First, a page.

There has been a lot of frustration, among many, for the effective media boycott of the Gosnell trial. Gosnell, an abortion doctor from Philadelphia, is accused of killing infants at birth. The type murder that the advocates of Roe, say would be avoided by the Supreme Court decision.
I think it is fair to say that this story is very news worthy, but it is not an attractive story for the national news media establishment. Some cultural issues sort of run against the grain of the national media thinking. I understand as many as 70 congressmen have signed a petition asking for national news coverage of this trial.
Increasingly, the best way to think of the national media is that of one voice. A kind of amplified group-think. The national media is also the voice of advocacy, however subtly it might be packaged. I know there is competition among the outlets, but it seems they are kept within unspoken perimeters. The media likes to talk and write about economics more than cultural issues, but economics is more of a symptom than anything else.
I have long contended that the prime political problem with Congress is too much likeness, rather than too many differences. While there are differences in society at large, that are growing, they are not reflected by the members of Congress. These deep differences of society are certainly not articulated by Congress or the media. What you get from Congress is “scratch fights” and pettiness, which many members have discovered contributes to their re-election. Of course, re-election is paramount.
However, occasionally, a matter comes before Congress that defies party associations. Such is the bill known as the Marketplace Fairness Act, or Internet sales tax.
This bill, which forces on-line retailers to collect sales tax has been a long time coming. After all, Mom and Pop’s, however small, have been collecting sales tax all along. The Senate bill does have a one million dollar exemption. Some would like the exemption raised to ten million. While it want completely level the field, it brings a long overdue fairness in commerce.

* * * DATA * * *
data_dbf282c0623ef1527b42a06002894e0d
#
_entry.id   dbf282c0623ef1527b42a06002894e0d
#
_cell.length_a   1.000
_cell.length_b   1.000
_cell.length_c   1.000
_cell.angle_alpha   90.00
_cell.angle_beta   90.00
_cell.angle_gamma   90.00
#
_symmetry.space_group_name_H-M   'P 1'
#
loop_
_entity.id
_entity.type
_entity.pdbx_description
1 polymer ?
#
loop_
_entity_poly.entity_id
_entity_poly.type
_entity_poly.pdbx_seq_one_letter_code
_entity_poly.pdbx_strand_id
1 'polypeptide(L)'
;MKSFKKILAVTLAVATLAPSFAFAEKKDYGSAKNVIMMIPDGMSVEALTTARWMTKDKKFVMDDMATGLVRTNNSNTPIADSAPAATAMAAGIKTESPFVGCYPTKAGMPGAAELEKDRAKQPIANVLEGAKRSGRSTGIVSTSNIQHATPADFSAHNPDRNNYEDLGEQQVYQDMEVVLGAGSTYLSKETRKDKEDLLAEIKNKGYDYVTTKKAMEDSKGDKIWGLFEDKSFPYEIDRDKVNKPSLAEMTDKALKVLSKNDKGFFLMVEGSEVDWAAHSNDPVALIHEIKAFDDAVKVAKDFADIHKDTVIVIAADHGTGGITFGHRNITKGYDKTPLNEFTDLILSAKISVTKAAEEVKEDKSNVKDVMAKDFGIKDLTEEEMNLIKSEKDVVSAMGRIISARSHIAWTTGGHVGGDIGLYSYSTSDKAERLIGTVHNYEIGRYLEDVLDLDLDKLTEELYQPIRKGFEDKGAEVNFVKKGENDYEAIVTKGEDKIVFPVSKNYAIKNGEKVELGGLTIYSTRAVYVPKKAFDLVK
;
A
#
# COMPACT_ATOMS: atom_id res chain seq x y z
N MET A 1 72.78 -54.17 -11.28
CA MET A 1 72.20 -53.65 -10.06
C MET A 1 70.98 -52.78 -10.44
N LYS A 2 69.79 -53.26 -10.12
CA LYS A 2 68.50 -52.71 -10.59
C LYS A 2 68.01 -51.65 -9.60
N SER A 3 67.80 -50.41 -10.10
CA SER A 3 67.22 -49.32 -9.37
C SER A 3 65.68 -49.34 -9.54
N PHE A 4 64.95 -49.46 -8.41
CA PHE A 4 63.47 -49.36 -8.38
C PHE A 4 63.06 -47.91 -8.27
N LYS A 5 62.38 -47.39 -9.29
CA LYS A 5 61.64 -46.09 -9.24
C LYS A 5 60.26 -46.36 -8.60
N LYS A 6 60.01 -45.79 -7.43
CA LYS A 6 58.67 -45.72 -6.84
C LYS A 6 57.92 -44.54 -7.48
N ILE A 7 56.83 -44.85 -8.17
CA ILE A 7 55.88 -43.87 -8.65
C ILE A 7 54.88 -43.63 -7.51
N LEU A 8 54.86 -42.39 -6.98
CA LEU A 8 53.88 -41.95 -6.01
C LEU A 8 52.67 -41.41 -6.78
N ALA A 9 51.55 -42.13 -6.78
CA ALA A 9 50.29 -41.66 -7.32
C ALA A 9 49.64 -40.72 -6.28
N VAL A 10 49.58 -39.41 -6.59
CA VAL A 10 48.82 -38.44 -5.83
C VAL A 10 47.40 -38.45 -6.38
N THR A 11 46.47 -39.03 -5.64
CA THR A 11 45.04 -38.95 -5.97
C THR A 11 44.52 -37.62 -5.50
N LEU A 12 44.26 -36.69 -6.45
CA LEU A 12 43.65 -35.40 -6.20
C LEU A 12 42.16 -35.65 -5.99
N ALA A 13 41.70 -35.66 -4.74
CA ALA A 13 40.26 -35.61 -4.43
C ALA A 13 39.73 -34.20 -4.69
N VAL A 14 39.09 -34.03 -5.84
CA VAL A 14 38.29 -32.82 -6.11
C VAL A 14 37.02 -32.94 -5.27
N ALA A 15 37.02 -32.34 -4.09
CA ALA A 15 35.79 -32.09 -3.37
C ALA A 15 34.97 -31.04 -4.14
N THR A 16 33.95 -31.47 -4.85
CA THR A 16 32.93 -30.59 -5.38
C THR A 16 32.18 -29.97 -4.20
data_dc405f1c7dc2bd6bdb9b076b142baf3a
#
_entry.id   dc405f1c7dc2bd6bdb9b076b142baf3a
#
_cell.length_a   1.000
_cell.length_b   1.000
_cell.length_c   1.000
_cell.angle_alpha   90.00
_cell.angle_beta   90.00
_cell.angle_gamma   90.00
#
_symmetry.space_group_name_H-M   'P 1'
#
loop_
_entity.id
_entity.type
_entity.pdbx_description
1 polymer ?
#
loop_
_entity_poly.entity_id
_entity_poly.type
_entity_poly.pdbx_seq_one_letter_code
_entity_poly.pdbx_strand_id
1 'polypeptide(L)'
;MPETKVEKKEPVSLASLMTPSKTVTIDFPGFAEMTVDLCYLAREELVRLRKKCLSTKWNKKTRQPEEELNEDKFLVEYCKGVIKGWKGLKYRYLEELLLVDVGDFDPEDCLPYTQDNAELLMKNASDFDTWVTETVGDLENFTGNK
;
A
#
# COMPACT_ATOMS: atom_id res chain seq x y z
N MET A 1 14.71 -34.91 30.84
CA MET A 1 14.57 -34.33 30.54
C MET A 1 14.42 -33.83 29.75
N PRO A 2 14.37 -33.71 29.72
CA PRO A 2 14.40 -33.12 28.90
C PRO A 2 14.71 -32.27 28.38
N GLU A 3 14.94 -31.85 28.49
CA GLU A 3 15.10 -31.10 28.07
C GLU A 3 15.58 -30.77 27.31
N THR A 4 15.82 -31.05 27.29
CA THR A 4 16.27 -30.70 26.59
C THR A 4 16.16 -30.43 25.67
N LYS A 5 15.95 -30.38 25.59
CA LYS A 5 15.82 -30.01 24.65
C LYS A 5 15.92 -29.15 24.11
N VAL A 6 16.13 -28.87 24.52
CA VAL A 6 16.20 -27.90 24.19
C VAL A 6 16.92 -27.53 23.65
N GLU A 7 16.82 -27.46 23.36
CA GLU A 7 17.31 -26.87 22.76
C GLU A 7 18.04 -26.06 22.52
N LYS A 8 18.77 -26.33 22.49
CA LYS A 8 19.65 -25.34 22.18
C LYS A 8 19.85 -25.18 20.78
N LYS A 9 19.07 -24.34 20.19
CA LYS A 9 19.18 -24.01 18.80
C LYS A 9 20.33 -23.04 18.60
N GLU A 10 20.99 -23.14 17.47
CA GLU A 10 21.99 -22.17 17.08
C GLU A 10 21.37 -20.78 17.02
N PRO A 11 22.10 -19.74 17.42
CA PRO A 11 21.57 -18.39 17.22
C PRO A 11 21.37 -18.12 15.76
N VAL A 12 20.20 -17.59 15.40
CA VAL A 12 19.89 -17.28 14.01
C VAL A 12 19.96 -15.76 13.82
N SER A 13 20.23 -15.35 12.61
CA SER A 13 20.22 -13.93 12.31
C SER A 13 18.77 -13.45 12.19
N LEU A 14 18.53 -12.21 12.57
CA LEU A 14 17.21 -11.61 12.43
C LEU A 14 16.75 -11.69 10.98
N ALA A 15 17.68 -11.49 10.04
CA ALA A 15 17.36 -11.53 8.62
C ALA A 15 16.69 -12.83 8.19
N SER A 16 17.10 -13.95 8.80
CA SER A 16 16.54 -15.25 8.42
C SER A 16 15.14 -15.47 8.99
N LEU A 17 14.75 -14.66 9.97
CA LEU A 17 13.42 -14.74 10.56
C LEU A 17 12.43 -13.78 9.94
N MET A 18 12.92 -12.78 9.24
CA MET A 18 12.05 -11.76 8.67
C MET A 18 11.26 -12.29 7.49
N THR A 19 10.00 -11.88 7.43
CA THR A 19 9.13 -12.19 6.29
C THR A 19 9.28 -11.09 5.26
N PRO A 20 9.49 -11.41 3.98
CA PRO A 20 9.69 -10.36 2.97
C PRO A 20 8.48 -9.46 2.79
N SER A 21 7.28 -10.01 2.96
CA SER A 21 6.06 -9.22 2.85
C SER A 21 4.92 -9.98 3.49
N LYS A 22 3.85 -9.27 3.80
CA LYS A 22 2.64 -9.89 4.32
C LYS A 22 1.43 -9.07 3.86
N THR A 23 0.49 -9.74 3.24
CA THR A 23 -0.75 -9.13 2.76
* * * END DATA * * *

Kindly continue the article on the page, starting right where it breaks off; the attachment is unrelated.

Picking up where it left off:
The bill is supported by the President and some of the most reliable conservatives in Washington. So, it seems, for this bill, it will be decided on it’s merits alone.
If you look at census data, which I did today, you will see the counties of east Tennessee are falling behind. Most counties can’t keep up with their own state or the nation. Our manufacturing is in a long decline, and the age of the consumer is exiting.
President Obama has finally produced a budget. It has been promoted as a budget that addresses growing entitlements. The proposal is to change the way that inflation is measured. It reduces a $2000. Social Security check by $5.
Here in Tennessee, Gov. Haslem signed a bill reducing the food tax from 5.5% to 5.25%. This would reduce a $100. grocery bill by a whopping 25 cents. Haslem further said, ” we have a tax base that I think, quite frankly, is working pretty well for Tennessee.” How very, very, sad ! Sadder still, these men, apparently, are not even ashamed !
When considering chronic unemployment, you commonly hear politicians and journalist recommending investment is infrastructure, as a treatment for unemployment. But, what do they mean?
I know there is some airport and air travel issues and maybe select water concerns, but our general infrastructure is sound and no huge impediment to commerce, transportation, communication, or safety.
Here in Tennessee we have multi-million dollar roads, that traffic counts does not justify. Same through much of the Appalachians. So, if the infrastructure people are talking about a “WPA” plan; that will benefit the contractors, but will do little about chronic unemployment.
Unemployment is a complicated matter; involving mostly cultural, educational, and political leadership, among others, but hardly infrastructure.
After the Lehman bankruptcy in 2008, the government started bailing out the gamblers of Wall Street. Thereby, refusing to let them fail, even though failure is a necessary ingredient to freedom and Capitalism. David Stockman, in a recent article, says it is the single most shameful chapter in American financial history. Then came the 800 billion TARP “stimulus”. Both Tennessee Senators, Alexander and Corker, are TARP voters. Yet today, Wall Street and big money interest rule the Federal government.